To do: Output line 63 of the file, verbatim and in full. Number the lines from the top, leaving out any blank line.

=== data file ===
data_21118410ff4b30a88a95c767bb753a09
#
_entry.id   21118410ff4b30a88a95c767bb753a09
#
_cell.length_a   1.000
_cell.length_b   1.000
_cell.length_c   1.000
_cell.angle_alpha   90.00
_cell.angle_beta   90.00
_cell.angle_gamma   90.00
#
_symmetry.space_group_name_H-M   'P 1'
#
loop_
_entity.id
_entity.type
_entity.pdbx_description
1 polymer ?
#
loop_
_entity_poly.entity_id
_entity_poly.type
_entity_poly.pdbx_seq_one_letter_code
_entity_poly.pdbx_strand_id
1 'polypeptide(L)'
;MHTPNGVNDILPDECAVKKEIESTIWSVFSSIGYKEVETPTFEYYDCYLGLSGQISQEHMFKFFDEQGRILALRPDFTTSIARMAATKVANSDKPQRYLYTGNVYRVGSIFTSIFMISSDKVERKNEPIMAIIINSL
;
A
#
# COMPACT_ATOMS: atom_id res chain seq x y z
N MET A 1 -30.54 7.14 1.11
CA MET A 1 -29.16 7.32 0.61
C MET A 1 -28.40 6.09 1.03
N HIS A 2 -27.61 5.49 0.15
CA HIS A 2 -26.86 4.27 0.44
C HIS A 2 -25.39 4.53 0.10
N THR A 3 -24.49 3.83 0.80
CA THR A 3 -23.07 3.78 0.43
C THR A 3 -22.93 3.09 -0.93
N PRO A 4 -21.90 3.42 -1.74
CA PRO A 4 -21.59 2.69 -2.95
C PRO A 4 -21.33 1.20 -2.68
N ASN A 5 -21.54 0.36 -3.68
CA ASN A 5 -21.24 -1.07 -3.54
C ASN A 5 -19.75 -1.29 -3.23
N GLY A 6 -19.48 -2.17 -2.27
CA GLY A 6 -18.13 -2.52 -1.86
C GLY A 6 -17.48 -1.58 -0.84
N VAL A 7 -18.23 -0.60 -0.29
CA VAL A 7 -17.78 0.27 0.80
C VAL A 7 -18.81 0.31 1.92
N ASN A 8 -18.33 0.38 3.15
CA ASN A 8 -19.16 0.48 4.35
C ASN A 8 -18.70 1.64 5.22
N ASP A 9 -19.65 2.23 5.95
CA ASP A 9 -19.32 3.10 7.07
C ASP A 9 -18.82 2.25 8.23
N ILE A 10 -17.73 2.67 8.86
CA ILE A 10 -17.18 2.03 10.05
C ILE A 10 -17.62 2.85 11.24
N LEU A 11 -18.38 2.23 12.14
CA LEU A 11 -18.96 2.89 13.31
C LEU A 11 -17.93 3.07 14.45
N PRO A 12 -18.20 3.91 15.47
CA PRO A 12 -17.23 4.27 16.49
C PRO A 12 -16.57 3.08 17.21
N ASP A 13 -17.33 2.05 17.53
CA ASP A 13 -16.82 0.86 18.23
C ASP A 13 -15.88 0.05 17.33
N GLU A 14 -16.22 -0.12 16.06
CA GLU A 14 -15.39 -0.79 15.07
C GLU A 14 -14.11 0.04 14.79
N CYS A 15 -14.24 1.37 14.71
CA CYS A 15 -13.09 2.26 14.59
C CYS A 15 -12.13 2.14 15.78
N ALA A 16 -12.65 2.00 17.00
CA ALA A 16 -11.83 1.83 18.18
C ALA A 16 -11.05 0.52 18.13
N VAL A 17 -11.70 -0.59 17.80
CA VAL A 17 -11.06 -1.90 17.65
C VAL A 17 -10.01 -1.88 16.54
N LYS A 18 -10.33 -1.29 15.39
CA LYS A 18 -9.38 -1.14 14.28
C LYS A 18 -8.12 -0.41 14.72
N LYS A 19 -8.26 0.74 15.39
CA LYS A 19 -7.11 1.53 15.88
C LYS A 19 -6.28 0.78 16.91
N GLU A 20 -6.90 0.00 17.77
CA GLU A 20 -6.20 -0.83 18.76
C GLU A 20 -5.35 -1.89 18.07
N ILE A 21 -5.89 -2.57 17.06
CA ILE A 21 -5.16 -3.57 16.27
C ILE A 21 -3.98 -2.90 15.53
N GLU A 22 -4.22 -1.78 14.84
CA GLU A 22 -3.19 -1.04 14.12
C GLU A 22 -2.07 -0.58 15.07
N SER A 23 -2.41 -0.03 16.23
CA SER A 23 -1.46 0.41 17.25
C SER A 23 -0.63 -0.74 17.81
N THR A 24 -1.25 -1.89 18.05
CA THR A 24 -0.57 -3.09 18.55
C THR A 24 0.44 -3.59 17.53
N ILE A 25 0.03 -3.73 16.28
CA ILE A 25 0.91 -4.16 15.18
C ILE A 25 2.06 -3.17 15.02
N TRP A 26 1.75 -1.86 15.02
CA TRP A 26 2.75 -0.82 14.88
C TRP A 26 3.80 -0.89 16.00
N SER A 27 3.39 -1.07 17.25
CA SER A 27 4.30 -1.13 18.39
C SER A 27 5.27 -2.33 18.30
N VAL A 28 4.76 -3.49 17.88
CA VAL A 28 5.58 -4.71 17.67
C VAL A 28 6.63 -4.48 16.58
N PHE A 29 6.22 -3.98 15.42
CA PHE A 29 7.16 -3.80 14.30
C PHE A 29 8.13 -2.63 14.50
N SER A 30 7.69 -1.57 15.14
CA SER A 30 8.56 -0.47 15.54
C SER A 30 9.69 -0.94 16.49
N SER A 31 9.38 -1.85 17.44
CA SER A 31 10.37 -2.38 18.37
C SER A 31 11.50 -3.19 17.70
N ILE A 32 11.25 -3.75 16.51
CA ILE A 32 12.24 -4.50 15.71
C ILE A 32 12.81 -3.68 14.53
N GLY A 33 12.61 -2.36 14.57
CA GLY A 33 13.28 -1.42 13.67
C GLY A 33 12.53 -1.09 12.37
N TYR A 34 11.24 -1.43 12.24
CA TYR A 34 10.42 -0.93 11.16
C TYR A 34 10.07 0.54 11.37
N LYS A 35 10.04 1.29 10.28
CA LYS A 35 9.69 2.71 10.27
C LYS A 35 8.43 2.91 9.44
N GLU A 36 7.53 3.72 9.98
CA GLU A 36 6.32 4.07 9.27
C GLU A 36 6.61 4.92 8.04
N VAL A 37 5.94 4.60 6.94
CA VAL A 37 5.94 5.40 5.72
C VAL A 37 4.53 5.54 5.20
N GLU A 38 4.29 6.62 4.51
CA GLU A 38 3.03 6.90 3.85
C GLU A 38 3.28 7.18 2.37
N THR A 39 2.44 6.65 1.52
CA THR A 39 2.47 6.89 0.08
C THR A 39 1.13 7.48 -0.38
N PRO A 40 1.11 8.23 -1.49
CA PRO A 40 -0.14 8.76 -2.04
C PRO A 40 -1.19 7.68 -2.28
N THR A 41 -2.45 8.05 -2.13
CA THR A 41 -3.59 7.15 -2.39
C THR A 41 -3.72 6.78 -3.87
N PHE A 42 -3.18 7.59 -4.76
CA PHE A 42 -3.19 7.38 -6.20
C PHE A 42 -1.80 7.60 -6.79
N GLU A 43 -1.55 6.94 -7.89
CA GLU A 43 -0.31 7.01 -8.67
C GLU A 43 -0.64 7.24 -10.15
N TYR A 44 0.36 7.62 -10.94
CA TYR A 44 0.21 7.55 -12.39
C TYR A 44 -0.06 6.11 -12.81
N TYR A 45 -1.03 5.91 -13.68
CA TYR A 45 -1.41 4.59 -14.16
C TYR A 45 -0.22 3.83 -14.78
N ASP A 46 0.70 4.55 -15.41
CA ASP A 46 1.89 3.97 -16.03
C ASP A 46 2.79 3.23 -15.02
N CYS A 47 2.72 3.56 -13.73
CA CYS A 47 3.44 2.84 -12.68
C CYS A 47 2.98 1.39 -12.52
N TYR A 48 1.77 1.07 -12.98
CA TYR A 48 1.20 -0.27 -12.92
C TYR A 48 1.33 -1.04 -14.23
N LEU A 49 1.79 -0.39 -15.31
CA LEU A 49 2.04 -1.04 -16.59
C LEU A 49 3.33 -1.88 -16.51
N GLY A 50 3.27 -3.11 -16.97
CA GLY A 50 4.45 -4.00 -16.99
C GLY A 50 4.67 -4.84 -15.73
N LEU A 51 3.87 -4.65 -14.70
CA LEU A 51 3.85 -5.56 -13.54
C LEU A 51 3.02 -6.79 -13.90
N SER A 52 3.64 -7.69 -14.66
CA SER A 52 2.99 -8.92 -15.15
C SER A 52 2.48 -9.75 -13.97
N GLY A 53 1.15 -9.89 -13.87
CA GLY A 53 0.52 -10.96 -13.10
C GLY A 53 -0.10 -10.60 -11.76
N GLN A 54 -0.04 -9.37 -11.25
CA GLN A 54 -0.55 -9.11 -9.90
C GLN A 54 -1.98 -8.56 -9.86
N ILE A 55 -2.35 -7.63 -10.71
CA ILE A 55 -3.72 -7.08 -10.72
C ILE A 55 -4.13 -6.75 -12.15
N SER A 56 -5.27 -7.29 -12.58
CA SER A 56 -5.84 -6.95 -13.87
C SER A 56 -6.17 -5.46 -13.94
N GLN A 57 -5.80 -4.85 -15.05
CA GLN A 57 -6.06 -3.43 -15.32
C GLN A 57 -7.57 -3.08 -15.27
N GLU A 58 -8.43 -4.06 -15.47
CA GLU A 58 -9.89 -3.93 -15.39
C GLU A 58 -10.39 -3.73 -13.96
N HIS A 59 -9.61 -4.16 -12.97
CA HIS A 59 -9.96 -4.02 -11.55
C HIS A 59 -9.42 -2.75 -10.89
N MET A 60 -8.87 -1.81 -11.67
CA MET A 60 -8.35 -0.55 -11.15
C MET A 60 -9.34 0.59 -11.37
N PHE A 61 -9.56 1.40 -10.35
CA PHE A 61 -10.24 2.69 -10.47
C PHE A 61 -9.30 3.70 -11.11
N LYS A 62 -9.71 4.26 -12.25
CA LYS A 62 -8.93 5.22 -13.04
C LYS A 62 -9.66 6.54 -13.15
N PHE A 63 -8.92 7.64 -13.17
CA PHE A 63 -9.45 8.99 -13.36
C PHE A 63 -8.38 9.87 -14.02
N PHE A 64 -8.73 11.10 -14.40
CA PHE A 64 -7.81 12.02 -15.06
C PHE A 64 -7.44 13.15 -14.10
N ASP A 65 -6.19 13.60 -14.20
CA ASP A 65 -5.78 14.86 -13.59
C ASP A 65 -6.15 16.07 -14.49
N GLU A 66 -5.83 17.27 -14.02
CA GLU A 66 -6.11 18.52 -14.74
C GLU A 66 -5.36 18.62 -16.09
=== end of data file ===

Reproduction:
C LEU A 11 -17.93 3.07 14.45